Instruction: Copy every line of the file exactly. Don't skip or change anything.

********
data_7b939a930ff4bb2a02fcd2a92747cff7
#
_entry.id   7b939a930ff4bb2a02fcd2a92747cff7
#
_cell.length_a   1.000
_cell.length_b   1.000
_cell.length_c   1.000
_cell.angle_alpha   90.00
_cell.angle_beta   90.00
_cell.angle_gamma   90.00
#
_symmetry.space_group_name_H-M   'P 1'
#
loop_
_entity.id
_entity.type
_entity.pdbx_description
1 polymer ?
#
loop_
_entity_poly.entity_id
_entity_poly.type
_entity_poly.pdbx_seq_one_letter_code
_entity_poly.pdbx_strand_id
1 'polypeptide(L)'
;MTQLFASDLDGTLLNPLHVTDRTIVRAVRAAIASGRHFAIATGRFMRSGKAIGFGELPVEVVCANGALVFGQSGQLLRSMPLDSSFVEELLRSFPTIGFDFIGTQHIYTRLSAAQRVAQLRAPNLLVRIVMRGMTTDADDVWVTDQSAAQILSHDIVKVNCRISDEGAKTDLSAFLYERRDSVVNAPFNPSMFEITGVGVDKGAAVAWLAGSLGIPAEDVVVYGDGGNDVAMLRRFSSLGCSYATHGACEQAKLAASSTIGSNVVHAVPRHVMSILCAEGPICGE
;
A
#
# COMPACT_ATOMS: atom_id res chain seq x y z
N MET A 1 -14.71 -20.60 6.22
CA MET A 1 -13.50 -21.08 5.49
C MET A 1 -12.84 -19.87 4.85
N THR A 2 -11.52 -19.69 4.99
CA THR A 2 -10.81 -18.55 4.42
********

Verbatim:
data_7b939a930ff4bb2a02fcd2a92747cff7
#
_entry.id   7b939a930ff4bb2a02fcd2a92747cff7
#
_cell.length_a   1.000
_cell.length_b   1.000
_cell.length_c   1.000
_cell.angle_alpha   90.00
_cell.angle_beta   90.00
_cell.angle_gamma   90.00
#
_symmetry.space_group_name_H-M   'P 1'
#
loop_
_entity.id
_entity.type
_entity.pdbx_description
1 polymer ?
#
loop_
_entity_poly.entity_id
_entity_poly.type
_entity_poly.pdbx_seq_one_letter_code
_entity_poly.pdbx_strand_id
1 'polypeptide(L)'
;MTQLFASDLDGTLLNPLHVTDRTIVRAVRAAIASGRHFAIATGRFMRSGKAIGFGELPVEVVCANGALVFGQSGQLLRSMPLDSSFVEELLRSFPTIGFDFIGTQHIYTRLSAAQRVAQLRAPNLLVRIVMRGMTTDADDVWVTDQSAAQILSHDIVKVNCRISDEGAKTDLSAFLYERRDSVVNAPFNPSMFEITGVGVDKGAAVAWLAGSLGIPAEDVVVYGDGGNDVAMLRRFSSLGCSYATHGACEQAKLAASSTIGSNVVHAVPRHVMSILCAEGPICGE
;
A
#
# COMPACT_ATOMS: atom_id res chain seq x y z
N MET A 1 -14.71 -20.60 6.22
CA MET A 1 -13.50 -21.08 5.49
C MET A 1 -12.84 -19.87 4.85
N THR A 2 -11.52 -19.69 4.99
CA THR A 2 -10.81 -18.55 4.42